Louis Farrakhan Says That Some Jewish People Are "Satanic" While Claiming Not To Be Antisemitic
The speech was reportedly uncontroversial up until when Farrakhan made the remark.
During his speech, the Nation of Islam leader reportedly denied being antisemitic, only to make an antisemitic remark that came about toward the end of his speech.
“I’m here to separate the good Jews from the satanic Jews,” Farrakhan said Thursday according to the Chicago Sun-Times. “I have not said one word of hate. I do not hate Jewish people. Not one that is with me has ever committed a crime against the Jewish people, black people, white people. As long as you don’t attack us, we won’t bother you.”
“The enemy is so hateful of me,” Farrakhan continued. “I have never been arrested. No drunken driving. What have I done that you hate me like that?”
The Sun-Times reported that the speech was largely uncontroversial up until Farrakhan’s “satanic Jews” remark, with the 86-year-old speaking about the injustices black people have faced not only in the United States but throughout history.
Farrakhan also responded to Facebook’s justification for banning him and calling him “dangerous.”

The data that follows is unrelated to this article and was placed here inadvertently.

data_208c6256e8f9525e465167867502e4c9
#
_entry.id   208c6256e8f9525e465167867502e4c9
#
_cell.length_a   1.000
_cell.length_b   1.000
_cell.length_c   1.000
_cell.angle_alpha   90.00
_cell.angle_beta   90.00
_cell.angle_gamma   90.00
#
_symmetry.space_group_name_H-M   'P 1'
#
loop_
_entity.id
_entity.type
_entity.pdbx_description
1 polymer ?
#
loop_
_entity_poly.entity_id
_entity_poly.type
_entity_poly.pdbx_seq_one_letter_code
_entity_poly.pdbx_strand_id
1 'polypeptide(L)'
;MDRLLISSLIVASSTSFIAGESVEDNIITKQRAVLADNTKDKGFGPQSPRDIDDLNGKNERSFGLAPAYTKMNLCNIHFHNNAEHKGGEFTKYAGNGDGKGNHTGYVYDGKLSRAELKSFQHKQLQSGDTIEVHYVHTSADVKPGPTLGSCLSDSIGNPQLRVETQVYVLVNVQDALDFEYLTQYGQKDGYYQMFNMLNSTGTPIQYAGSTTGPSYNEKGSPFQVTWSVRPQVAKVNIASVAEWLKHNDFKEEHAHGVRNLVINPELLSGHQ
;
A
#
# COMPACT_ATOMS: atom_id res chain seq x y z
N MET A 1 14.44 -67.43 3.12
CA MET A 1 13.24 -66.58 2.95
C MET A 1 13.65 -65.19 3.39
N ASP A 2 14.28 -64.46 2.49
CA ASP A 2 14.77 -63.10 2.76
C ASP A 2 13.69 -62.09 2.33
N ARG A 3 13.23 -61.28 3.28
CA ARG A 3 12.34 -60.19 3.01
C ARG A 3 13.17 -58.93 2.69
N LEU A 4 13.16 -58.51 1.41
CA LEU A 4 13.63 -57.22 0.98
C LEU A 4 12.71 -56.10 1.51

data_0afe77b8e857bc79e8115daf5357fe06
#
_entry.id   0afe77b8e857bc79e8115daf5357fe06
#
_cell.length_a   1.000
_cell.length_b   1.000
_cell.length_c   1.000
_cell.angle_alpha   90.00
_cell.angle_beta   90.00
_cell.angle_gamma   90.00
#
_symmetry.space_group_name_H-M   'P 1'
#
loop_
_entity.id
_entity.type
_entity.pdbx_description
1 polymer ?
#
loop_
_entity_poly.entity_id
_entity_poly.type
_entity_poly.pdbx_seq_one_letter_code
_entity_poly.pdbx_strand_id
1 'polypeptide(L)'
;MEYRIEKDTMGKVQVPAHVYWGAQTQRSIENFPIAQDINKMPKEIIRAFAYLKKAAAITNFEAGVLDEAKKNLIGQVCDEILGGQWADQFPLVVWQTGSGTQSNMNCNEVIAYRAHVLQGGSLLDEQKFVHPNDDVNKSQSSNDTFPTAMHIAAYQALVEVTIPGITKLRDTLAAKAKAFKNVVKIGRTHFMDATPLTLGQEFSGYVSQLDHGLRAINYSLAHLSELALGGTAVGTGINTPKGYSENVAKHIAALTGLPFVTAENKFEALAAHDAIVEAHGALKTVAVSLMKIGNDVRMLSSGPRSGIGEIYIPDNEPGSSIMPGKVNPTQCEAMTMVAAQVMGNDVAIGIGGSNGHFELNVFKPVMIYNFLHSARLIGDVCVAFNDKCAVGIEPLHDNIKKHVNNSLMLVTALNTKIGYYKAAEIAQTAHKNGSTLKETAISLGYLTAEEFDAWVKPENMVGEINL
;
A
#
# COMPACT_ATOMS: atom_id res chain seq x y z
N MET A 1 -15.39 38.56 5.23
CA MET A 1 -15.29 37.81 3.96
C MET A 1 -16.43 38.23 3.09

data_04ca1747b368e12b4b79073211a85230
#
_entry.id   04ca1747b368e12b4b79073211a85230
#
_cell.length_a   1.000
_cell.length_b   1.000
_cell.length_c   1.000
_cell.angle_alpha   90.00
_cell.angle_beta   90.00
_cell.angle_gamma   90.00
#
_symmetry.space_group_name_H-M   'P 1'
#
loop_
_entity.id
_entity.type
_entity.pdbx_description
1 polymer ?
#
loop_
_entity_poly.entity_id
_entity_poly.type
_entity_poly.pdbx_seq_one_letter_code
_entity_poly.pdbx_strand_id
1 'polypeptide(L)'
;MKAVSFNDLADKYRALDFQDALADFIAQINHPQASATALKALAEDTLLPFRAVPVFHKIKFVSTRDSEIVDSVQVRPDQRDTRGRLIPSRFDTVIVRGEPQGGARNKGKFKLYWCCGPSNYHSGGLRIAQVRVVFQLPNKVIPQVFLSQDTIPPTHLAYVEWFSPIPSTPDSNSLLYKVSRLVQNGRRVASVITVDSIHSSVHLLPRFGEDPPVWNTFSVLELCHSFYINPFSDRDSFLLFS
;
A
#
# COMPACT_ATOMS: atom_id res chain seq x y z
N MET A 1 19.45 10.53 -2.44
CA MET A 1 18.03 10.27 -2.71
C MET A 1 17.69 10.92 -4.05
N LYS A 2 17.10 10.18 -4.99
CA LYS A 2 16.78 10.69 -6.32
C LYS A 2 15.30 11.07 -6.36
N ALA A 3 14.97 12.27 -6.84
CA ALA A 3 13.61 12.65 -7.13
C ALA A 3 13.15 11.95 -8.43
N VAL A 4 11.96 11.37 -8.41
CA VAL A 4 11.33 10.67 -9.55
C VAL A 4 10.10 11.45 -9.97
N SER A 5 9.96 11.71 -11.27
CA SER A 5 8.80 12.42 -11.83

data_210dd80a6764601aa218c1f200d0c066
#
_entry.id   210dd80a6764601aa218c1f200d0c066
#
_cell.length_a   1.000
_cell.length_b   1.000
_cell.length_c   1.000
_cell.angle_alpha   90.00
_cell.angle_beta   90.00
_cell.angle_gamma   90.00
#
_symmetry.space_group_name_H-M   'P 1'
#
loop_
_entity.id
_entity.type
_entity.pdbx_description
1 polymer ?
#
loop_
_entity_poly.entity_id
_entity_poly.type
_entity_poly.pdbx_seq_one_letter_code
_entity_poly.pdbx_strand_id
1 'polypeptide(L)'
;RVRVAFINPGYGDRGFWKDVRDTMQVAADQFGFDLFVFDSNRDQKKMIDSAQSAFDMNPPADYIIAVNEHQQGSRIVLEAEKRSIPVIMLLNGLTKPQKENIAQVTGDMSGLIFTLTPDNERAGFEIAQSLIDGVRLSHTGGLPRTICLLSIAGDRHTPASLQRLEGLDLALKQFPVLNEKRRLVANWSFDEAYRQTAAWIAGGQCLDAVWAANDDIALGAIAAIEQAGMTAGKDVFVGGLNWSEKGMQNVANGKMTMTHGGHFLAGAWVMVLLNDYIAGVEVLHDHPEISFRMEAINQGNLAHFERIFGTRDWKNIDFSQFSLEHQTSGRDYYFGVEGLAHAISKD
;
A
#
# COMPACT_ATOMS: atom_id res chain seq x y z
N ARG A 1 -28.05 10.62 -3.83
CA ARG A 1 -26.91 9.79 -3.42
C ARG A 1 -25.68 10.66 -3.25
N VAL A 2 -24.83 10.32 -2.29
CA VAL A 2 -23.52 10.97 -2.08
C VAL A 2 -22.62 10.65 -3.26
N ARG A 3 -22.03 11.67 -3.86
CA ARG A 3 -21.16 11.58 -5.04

“I am dangerous,” Farrakhan said. “[But] I’m not dangerous on my own. God named me dangerous to Satan and his vermin.”
“I used that platform with respect,” he added. “I never allowed those who follow me to become vile as those who speak evil of us.”
Although Facebook called Farrakhan dangerous, the website didn’t say what exactly led to him being banned from the social media website.
“We’ve always banned individuals or organizations that promote or engage in violence and hate, regardless of ideology,” a Facebook spokesperson said. “The process for evaluating potential violators is extensive and it is what led us to our decision to remove these accounts today.”
Michael Pfleger, the senior pastor of St. Sabina who invited Farrakhan to the church, spoke of how he was being attacked for letting Farrakhan speak.
“This past week, I have been cursed at, received an overwhelming amount of hate calls, emails, hateful Facebook postings,” Pfleger said. “It is interesting to me that those who accuse him of hate have been so hateful this past week. Oh, the hypocrisy.”
“It is dangerous to me when we begin to stop free speech and seek to silence prophetic voices,” Pfleger continued. “There are many who say they do not like Minister Farrakhan because all they have heard is various sound bites. Perhaps that is why Facebook wanted to ban him — to keep people from hearing his whole talk, his entire message and the truth that he seeks to teach us.”
Source: Chicago Sun-Times